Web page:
Start scheduling QA testing as soon as features and pages are developed. Remember, the earlier on in the development process that your QA team can catch problems, the less expensive they'll be to fix in the long term. Plus, once you have cleared a certain feature, don't consider it completely done. As new development occurs, your QA team will need to retest past features to make sure they weren't affected by new changes.

Quality Assurance Tools

Automation can be your QA team's best friend when it comes to checking so many aspects of your website throughout the development life cycle. Be careful not to rely too much on automation since your human QA team will be able to come up with ideas or simulate scenarios that automated tools cannot, but they can lessen the load significantly.

With a knowledge graph, you now have a single source of truth about your company online. It's easy to make changes to a knowledge graph and let it automatically update the same information across your website, so you know everything will stay up to date and give your QA team one less thing to focus on.

QA Checklist

Below, we list the main parts of quality assurance testing to ensure you scour your entire website for possible issues down the road.

Compatibility Testing

This area of QA testing looks at how well your website works across different platforms and devices. This includes seeing how mobile users view your website, checking to ensure buttons and navigation works in different formats, and whether users can properly see images on differently sized screens.

Performance Testing

This type of testing looks at whether your website can handle specific scenarios, like times with high traffic, without a significant drop in performance. It is essential that your web pages load in a timely manner, or customers can become frustrated and bounce from your website because they chose to access it during a high-traffic time of day.

However, performance testing isn't solely focused on website traffic. It also measures how your website works when users are running multiple features at once, how reliable the features are individually, and how it continues to plug along when users continue to use its features over a long period.

Content Testing

This is the most basic test but also the most subjective part of QA. Does your website include content relevant to your users and presented in an appealing way?

Security Testing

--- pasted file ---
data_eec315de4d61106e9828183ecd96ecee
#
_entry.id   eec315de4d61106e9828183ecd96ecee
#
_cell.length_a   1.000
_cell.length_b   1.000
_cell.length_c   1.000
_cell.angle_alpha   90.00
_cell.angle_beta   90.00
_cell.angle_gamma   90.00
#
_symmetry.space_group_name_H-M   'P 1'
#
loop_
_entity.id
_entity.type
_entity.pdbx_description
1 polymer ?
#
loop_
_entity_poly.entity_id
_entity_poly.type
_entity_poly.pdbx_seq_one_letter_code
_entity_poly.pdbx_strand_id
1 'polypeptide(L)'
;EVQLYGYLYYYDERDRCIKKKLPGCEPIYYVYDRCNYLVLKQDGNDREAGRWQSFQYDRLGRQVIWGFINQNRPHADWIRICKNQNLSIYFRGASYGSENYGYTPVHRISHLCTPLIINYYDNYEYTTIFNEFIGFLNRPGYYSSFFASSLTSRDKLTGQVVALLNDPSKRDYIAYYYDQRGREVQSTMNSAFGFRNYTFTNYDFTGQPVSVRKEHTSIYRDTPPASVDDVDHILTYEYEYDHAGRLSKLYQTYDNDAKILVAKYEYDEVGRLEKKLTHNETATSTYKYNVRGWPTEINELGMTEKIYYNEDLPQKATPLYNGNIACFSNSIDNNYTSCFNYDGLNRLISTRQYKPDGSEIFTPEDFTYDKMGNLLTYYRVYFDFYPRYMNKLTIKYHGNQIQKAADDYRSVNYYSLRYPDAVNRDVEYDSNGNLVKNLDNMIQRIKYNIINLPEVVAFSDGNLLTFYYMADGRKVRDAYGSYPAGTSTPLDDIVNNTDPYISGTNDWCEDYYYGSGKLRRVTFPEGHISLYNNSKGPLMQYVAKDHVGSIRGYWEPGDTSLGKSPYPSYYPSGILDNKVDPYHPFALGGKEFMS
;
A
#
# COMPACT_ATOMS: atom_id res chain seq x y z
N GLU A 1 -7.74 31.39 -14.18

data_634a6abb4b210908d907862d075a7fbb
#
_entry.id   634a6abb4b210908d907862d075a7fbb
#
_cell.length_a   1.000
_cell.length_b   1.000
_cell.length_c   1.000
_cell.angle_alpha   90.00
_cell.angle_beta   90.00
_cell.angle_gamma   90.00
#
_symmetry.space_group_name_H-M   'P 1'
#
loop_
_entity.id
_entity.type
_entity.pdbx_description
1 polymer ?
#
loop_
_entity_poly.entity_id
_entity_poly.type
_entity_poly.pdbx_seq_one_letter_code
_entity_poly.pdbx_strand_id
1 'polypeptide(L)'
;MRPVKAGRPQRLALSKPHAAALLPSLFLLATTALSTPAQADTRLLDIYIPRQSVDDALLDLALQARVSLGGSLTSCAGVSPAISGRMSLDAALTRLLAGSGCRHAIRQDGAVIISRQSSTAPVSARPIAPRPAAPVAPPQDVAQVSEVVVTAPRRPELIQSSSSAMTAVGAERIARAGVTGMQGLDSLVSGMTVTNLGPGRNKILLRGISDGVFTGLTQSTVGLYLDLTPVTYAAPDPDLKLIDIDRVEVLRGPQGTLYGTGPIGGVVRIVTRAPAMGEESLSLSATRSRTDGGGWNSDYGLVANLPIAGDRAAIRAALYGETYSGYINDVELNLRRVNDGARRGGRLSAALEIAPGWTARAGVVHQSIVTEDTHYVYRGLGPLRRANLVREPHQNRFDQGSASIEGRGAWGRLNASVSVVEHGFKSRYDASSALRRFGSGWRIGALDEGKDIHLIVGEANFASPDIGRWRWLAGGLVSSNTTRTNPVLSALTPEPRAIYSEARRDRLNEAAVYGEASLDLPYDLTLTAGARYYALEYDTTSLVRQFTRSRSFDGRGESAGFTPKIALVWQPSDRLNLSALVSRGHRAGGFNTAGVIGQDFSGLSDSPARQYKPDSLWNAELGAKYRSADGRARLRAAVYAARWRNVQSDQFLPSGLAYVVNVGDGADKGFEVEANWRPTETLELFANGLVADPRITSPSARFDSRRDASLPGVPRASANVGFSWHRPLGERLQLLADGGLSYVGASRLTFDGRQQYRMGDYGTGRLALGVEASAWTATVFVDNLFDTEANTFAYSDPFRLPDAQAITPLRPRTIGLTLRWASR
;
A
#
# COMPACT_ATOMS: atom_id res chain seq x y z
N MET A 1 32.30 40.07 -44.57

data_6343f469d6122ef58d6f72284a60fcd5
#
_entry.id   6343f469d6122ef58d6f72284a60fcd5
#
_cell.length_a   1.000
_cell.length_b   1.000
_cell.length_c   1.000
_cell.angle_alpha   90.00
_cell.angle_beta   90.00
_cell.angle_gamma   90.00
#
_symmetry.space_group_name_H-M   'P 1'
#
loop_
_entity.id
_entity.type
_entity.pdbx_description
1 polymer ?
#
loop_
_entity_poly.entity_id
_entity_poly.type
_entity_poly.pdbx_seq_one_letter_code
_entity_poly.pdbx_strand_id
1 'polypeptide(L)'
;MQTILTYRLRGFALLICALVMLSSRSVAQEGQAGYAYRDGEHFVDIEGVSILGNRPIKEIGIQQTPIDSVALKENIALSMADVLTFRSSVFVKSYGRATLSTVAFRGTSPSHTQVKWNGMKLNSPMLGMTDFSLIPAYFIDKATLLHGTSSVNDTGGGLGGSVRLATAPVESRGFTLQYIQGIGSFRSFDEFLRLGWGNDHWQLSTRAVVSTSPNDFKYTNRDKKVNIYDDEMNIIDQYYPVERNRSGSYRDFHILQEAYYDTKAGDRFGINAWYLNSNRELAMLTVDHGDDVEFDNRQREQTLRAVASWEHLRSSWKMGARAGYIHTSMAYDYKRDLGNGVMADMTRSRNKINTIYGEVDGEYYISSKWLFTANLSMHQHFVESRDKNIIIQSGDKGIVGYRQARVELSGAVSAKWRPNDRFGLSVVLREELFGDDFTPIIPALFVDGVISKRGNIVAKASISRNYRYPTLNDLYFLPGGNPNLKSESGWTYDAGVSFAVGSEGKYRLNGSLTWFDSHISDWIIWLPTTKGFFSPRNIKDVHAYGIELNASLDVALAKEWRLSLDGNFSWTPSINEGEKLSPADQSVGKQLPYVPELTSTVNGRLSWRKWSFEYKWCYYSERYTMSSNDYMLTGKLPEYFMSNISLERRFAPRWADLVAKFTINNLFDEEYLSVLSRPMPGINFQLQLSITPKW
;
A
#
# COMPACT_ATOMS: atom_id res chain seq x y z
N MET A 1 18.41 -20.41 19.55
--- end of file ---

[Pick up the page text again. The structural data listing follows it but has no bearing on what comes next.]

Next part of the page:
This aspect is especially important if your website is eCommerce or otherwise asks users to enter personal information. Ensuring that forms contain captchas, that private information is protected through secure authorizations, and the security of passwords are just a few parts of security testing.

Many businesses don't pay enough attention to security testing and lose huge amounts of money from ransomware hacks or lawsuits after user information is leaked.

One significant part of security testing is to simulate a hack and to see how your company as a whole would respond to the loss of important data. This testing exercise can also be useful for other employees as you explore how best to respond to such a catastrophe and outline which steps should be taken to restore website security after a hack.

Functional Testing

As the name implies, this is where your QA team looks to see if the website does what you need it to do. Depending on what kind of website you've created, there will likely be different features that all need to work properly to let your customers purchase products or services. It's important to have a map of your website and outlines of how all of the features should work to compare how they perform.

In Summary

QA testing is one of the key aspects to keeping costs down and making a good impression on customers. When you confidently go live with your company's website, it is through knowing that your QA team was thorough and caught the majority of the issues before your users ever got ahold of the site, and you won't be embarrassed about what they find.

Contact us to learn more about optimizing your website.

Sources:

Your Complete Guide to Website QA (Quality Assurance) with Free QA Checklist | SEOPTIMER

Website Quality Assurance (QA): The Optimizer's Guide | CXL.com

Our Guide to Website Quality Assurance. What is Web QA and why do you need it? | Drudesk.com